Access to funding is the number one barrier for women starting and growing their own business. (Gender Index data found just 11.9% of last year’s 1.3 million UK investments went to female-led companies.)
But that figure could be about to change thanks to the launch of the UK-wide Women Angel Investment Taskforce. Set up after last year’s Rose Review Progress Report, the aim is to encourage more women to become business angels. Currently just 15-18% of angel investors are women, according to the Investing in Women Code.
Yvonne Greeves, member of the taskforce and Director of NatWest Group’s Women in Business, says, “We know when you become a female angel investor you’re more likely to invest your money in in female entrepreneurs, up to 30-50% according to recent data. If we get more women making the decisions, more women will receive funding. It would be so easy to system-bash but it’s not about that, It’s about changing the inputs: more women in the investment community, more women investing, more women receiving investment.”
And this is crucial. The initial Rose Review in 2019 found if women started and scaled new businesses at the same rate as men, up to £250bn of new value could be added to the UK economy. Meanwhile the Women Angel Insights report reveals more than 5,000 women are making angel investments across the UK. This has helped create over 10,000 jobs in the past decade.
Yvonne, who is responsible for designing and implementing NatWest’s Women in Business Strategy across the UK, adds, “We’ve done a lot of work around traditional debt finance and VC finance. But we saw a gap in the market in support available to women in the angel community which is typically investment up to £1 million. This is where the vast majority of female entrepreneurs currently sit. That’s why we set up the taskforce.”
Made up of organisations around the UK including the British Business Bank and the angel network community, the taskforce combines policy with the existing ecosystem, explains Yvonne.
“Women are still only getting 1-2% of equity funding: that’s the challenge. The aim is to try and get more investment into female entrepreneurs. But to do that, we need to encourage more women to invest. That means we need to equip potential investors with the right knowledge, skills, role models and networks, so they can do this effectively and with confidence. There are a lot of female angel investors and potential investors around the country. We need to harness that potential. It’s not that men or women are the issue or the institution or policy. It’s a little bit of everything. If you can incrementally change everything you’ll see the bigger sum of the parts.”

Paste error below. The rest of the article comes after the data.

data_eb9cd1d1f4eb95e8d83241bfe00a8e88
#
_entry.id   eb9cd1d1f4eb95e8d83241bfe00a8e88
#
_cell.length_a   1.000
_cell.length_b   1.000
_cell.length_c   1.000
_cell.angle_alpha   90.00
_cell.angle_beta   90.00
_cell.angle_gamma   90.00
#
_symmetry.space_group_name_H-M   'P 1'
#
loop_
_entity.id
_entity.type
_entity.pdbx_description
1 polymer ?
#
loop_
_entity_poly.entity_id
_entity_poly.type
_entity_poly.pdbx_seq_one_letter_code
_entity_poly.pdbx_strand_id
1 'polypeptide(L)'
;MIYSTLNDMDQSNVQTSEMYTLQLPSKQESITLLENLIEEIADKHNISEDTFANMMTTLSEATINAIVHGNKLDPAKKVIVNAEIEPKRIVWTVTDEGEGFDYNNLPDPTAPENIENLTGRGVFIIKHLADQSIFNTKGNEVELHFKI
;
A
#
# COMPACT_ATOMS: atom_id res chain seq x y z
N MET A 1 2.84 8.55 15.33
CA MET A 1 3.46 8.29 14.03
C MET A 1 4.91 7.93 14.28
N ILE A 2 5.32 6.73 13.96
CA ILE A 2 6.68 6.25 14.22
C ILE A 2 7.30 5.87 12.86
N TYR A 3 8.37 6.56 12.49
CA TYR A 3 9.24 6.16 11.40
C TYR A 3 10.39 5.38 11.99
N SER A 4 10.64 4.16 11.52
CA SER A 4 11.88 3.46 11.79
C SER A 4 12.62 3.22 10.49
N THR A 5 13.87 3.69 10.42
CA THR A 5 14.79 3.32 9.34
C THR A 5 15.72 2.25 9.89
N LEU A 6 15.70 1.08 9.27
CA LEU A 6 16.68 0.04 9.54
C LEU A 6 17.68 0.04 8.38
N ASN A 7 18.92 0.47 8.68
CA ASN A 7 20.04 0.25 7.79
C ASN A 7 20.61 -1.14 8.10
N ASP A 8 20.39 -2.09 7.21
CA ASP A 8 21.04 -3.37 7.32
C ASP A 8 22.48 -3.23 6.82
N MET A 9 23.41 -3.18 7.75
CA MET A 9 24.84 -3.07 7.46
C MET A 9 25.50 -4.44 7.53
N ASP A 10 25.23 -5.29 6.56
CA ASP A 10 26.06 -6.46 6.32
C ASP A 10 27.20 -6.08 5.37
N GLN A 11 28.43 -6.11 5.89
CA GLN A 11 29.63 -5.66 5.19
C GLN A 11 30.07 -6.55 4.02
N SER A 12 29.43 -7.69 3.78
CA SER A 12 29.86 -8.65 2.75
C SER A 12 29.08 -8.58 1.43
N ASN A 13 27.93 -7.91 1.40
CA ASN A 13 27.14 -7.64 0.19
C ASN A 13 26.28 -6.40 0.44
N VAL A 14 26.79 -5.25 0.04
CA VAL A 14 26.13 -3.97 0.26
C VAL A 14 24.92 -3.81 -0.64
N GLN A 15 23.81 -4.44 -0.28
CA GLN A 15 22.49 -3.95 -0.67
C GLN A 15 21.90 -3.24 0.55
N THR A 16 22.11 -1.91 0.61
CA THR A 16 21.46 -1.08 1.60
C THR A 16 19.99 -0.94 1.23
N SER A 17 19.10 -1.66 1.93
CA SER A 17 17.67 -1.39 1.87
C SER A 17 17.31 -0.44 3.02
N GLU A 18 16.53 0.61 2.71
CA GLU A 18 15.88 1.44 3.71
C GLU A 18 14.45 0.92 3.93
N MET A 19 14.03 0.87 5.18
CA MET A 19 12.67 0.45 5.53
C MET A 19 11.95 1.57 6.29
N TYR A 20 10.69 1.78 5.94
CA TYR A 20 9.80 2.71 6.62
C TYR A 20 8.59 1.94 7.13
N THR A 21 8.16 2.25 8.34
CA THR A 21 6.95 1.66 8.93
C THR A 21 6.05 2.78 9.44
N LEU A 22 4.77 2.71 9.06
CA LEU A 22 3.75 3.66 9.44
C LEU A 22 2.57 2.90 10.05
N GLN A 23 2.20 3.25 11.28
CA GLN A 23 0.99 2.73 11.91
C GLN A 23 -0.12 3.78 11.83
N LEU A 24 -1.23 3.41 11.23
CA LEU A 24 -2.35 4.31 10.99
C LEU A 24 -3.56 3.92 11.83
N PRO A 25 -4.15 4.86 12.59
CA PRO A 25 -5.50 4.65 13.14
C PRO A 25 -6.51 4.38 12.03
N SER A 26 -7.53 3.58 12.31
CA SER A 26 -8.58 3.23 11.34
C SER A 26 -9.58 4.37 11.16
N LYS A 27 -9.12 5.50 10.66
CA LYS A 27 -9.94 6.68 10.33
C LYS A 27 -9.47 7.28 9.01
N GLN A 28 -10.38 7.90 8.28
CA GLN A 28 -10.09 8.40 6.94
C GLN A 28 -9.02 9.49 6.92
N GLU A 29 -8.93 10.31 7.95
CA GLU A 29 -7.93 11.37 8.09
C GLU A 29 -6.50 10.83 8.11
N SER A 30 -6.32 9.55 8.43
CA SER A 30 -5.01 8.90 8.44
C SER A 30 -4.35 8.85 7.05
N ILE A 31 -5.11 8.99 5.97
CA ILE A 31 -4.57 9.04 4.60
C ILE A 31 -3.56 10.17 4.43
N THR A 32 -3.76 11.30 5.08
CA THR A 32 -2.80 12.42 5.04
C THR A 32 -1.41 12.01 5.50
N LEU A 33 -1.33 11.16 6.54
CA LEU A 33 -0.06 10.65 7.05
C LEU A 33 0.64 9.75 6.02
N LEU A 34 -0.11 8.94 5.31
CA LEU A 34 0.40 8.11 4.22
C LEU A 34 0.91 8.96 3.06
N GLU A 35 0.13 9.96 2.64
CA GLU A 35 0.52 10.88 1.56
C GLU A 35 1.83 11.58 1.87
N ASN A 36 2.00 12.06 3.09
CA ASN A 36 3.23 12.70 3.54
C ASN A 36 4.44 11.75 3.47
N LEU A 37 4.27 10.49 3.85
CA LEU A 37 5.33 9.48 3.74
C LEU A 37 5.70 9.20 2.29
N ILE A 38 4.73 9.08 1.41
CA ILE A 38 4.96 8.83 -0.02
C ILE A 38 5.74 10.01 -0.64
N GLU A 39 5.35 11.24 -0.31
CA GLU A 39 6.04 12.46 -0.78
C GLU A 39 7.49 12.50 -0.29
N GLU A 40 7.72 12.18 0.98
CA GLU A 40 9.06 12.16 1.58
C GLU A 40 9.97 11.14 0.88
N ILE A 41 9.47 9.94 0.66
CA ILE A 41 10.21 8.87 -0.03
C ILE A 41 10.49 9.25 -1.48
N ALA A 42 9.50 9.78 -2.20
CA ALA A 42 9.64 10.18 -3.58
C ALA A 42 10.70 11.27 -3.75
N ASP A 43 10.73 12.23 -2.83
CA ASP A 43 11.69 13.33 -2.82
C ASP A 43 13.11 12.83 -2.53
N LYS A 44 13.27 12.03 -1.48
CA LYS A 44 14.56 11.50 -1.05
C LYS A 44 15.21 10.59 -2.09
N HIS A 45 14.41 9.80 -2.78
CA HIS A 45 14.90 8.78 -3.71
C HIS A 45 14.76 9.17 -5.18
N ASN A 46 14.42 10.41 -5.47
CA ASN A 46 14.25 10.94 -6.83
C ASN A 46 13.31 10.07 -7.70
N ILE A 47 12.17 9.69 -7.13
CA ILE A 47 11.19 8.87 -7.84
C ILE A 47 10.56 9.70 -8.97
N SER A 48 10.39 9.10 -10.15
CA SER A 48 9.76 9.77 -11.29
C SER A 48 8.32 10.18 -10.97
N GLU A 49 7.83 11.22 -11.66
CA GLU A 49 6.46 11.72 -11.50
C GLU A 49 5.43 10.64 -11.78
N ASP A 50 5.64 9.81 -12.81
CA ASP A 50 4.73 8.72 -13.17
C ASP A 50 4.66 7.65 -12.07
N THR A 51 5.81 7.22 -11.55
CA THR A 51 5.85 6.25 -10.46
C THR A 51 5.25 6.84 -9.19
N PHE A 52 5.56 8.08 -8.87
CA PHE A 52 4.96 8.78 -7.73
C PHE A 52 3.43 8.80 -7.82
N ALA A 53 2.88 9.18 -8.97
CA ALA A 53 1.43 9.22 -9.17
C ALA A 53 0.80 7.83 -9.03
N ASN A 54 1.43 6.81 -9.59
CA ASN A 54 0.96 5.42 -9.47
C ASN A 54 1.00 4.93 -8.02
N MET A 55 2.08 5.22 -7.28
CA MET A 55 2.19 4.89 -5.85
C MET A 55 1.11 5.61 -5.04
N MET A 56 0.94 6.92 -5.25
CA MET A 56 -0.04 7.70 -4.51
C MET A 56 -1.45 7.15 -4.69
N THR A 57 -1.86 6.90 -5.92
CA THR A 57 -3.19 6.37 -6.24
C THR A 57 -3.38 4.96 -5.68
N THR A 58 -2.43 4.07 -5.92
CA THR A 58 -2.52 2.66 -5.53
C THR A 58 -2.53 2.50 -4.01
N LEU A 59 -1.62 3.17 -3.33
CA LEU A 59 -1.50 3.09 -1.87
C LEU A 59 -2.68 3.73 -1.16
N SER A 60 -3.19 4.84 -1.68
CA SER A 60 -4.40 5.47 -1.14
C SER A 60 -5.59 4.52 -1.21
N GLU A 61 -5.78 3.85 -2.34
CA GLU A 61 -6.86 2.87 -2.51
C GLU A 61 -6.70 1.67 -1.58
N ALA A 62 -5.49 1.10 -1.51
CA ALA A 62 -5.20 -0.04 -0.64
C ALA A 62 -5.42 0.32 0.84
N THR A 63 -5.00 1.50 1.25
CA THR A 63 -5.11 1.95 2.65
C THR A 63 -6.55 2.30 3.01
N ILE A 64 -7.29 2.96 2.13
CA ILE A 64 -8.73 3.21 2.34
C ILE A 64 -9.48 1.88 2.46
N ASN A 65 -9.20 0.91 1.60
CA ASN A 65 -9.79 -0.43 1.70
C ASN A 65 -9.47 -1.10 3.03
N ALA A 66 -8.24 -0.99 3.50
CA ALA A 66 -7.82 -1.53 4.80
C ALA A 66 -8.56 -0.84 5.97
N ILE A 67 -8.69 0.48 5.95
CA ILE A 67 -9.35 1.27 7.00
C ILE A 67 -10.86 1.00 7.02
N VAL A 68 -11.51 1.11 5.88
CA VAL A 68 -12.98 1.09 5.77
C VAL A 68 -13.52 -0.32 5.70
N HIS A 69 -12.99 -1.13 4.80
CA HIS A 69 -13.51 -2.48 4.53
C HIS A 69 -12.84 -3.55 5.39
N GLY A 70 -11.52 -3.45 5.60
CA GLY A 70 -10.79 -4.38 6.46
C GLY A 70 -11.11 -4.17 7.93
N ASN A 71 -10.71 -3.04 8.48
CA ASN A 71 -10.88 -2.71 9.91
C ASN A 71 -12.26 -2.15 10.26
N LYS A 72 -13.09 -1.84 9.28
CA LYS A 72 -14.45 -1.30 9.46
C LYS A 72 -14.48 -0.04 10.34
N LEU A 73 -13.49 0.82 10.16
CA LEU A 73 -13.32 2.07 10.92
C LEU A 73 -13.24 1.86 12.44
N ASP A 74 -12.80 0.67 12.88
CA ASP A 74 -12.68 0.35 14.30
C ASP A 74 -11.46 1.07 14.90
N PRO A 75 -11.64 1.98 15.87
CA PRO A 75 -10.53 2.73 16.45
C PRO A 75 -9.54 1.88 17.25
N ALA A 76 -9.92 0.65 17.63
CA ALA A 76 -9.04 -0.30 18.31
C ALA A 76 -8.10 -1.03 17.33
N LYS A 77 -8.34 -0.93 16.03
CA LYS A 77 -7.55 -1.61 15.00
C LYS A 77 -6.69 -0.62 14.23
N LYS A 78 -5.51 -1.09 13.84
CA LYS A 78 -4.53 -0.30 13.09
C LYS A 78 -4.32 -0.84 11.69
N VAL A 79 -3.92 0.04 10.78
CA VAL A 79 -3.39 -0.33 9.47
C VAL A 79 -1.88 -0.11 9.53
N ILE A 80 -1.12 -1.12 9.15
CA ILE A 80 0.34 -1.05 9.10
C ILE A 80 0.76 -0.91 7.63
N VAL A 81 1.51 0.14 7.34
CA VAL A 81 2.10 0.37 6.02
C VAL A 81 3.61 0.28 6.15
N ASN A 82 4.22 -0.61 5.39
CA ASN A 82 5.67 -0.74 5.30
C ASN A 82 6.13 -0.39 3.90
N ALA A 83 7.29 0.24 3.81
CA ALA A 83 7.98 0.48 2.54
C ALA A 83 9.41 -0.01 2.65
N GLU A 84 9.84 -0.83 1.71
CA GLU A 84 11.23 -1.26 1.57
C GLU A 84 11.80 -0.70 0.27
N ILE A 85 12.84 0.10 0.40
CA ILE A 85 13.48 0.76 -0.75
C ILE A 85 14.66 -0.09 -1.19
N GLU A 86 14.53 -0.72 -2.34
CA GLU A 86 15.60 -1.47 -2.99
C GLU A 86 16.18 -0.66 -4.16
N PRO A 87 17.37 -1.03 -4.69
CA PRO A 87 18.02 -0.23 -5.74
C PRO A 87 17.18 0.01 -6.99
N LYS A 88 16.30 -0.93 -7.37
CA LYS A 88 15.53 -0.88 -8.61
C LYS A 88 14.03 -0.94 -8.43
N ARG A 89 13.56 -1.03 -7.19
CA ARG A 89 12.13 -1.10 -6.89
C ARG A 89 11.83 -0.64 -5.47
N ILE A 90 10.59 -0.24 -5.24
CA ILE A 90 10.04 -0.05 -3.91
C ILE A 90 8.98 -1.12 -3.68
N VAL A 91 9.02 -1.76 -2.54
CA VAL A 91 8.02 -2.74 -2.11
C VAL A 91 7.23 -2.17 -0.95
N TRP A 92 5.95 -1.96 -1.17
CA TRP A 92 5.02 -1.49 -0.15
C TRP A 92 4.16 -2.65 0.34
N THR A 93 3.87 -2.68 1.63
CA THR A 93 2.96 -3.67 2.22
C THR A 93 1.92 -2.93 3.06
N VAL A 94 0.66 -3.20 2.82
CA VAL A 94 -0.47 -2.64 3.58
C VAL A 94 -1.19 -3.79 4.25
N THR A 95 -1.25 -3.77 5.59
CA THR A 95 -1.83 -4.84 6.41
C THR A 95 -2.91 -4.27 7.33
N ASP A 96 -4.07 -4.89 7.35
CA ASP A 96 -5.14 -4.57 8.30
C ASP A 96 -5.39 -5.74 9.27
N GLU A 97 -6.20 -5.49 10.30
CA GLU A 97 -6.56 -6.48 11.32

The taskforce also aims to change perceptions about what it takes to become an angel investor. Yvonne explains, “There’s a misconception that you have to be a multi-millionaire to be an angel investor. If you join a syndicate you can start from as little as a couple of grand. We see with a lot of women in particular, when they get to a certain stage of their career they want to give back and help and support their communities. The taskforce will help get that ball rolling and start them on their investment journey.”
How to become an angel investor?
Interested in becoming an angel investor? Yvonne recommends visiting the UK Business Angels Association, which has a useful A-Z of angel investing.
“You don’t have to have experience of being an entrepreneur to become an angel investor”, says Yvonne. “Lawyers, bankers, anyone with an interest or passion in business with cash to invest. While you have to have a certain level of income, you don’t have to be a millionaire to start angel investing.”
The Gender Index data is also a good starting point, says Yvonne. “The Gender Index is critical. I often share it with entrepreneurs and organisations who are looking to see where the female entrepreneurs are in local areas. For example the data shows us there’s a huge amount of female entrepreneurs in the Midlands but there’s not many visible angel investment syndicates. So what can we do to support that, open things up and bring them together? The Gender Index is key to ongoing monitoring and tracking impact.”